Faced with funding shortfalls for city services like road repairs and public safety infrastructure, the Paso Robles City Council voted on July 18 to place a half percent sales tax increase on the November ballot.
If approved by a simple majority of voters, Paso would become the first city in SLO County to hike its sales tax above 7.75 percent—to 8.25 percent. The measure would raise an estimated $4.7 million annually for the city, with 40 percent of it generated by tourists. The measure would expire after six years.
Each city in the county already has a half percent sales tax in effect; Paso voters approved theirs in 2012. But city officials say more revenue is necessary to keep up with the maintenance of degrading local roads and infrastructure needs, like building a third fire station to serve the northeast end of the city.
"Our infrastructure is underfunded," City Manager Tom Frutchey told council members on July 18.
According to Frutchey, earlier this year, the City Council set aside $3 million for depreciating facilities "for the first time."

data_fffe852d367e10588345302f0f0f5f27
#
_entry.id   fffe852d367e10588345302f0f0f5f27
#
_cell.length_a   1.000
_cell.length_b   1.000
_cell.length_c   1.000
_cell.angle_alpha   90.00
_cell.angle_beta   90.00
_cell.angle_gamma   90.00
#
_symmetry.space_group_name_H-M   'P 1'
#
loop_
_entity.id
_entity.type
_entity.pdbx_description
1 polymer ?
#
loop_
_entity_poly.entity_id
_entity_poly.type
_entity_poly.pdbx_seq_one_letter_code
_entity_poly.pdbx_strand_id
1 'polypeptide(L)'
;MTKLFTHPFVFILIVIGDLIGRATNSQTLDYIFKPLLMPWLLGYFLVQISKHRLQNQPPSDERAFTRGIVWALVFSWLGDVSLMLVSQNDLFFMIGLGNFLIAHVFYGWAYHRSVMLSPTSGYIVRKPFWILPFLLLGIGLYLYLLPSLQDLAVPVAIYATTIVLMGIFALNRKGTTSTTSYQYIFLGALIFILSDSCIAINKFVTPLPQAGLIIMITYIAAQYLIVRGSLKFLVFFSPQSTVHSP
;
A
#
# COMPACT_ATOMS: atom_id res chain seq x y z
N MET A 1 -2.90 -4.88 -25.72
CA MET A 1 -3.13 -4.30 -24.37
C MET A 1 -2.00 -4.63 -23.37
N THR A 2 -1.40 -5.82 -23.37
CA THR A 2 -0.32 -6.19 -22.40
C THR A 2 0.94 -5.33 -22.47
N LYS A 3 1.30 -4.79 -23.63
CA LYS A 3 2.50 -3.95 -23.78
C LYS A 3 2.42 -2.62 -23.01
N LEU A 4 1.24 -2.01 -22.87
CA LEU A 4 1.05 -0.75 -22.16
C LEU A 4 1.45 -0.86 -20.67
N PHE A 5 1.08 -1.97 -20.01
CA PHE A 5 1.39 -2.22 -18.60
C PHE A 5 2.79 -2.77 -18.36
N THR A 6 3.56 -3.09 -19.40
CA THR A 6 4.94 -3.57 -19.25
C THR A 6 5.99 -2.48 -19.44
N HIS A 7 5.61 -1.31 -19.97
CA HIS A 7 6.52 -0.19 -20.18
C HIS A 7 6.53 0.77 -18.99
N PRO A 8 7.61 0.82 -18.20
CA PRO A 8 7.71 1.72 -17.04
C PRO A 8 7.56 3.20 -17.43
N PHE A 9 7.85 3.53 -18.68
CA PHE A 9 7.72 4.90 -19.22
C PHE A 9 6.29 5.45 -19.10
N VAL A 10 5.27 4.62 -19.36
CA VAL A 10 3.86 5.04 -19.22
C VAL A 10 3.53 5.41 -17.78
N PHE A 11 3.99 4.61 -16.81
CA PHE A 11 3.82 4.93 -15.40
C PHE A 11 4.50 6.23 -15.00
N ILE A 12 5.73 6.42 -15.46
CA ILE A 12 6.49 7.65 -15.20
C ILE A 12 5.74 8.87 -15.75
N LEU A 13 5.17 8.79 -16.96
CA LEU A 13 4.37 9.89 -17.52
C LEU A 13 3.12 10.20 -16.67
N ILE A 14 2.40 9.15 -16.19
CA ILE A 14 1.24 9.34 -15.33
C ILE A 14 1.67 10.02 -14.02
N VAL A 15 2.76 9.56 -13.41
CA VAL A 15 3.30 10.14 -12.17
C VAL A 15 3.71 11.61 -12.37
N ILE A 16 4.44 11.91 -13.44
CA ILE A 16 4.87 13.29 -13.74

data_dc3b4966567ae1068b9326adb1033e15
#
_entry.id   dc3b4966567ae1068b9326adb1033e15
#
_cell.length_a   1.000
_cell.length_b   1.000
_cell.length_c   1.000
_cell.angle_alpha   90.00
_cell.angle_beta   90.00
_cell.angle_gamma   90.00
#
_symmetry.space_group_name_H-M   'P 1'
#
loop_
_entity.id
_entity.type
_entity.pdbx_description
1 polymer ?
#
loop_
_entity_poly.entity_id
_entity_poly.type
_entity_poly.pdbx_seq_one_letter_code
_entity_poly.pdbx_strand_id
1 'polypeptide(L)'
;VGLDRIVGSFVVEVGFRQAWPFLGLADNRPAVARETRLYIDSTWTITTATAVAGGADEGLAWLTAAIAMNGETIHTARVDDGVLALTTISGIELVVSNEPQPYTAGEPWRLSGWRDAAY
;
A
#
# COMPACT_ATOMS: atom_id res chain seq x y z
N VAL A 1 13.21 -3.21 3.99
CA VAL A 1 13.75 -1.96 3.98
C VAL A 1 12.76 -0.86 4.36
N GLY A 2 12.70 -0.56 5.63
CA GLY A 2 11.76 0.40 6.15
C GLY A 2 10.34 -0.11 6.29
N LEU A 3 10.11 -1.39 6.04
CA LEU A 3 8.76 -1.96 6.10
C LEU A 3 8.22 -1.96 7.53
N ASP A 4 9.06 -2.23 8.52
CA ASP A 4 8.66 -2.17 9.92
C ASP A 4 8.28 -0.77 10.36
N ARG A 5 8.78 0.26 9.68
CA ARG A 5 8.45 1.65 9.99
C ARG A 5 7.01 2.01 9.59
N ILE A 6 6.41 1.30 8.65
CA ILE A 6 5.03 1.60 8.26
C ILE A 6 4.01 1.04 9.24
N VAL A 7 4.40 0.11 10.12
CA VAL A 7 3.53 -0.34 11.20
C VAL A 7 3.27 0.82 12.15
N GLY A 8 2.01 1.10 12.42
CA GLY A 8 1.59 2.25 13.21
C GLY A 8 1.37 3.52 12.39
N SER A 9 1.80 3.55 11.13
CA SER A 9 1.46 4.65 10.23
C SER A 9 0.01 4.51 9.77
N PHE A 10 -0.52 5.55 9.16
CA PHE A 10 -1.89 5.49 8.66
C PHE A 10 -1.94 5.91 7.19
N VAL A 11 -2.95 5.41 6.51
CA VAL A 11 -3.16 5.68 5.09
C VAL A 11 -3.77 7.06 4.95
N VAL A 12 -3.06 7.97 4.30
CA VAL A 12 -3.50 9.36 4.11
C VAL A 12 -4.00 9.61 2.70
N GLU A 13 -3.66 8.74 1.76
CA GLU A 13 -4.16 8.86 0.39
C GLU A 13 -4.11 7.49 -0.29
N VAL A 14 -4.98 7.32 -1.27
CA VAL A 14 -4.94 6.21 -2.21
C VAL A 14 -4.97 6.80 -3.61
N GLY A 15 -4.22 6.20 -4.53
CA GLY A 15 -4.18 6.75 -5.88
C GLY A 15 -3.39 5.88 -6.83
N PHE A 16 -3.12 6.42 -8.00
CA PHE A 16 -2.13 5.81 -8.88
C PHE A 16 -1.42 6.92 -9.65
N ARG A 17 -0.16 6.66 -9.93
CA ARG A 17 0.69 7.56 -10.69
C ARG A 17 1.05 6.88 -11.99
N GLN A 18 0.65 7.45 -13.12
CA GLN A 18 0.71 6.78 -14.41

"We should've been putting aside $3 million every year for the past 40 years for those facilities," Frutchey said.
Many residents who spoke at the City Council meeting opposed the tax proposal, and several felt that it was designed to pay off employee pension debt, of which Paso has about $40 million in liability.
"The 800-pound gorilla in this room is CalPERS [California Public Employee Retirement System] and the unfunded money that Paso owes to CalPERS. ... We still have a big, big multi-million dollar obligation," resident John Reynolds said at the meeting.
A majority of the City Council felt that submitting the proposal to local voters was the right move.
"We're not unique, but we still have to deal with it. So what do we do?" Councilmember John Hamon said. "It's either [a tax increase] or go bankrupt or we start degrading services. We're kind of stuck at this point. To me, we need to give the public an opportunity to say what they want to do."
The City Council initially considered a 1 percent sales tax increase, but council members decided that was too big an ask.
"I think the more consistently and the longer period of time we show we can handle these monies responsibly and transparently, the more confidence we're going to have in the electorate in the future," Mayor Steve Martin said.
If approved, a citizens oversight committee would look after the funds generated by the tax measure, with the revenues prioritized for roads and emergency services. Δ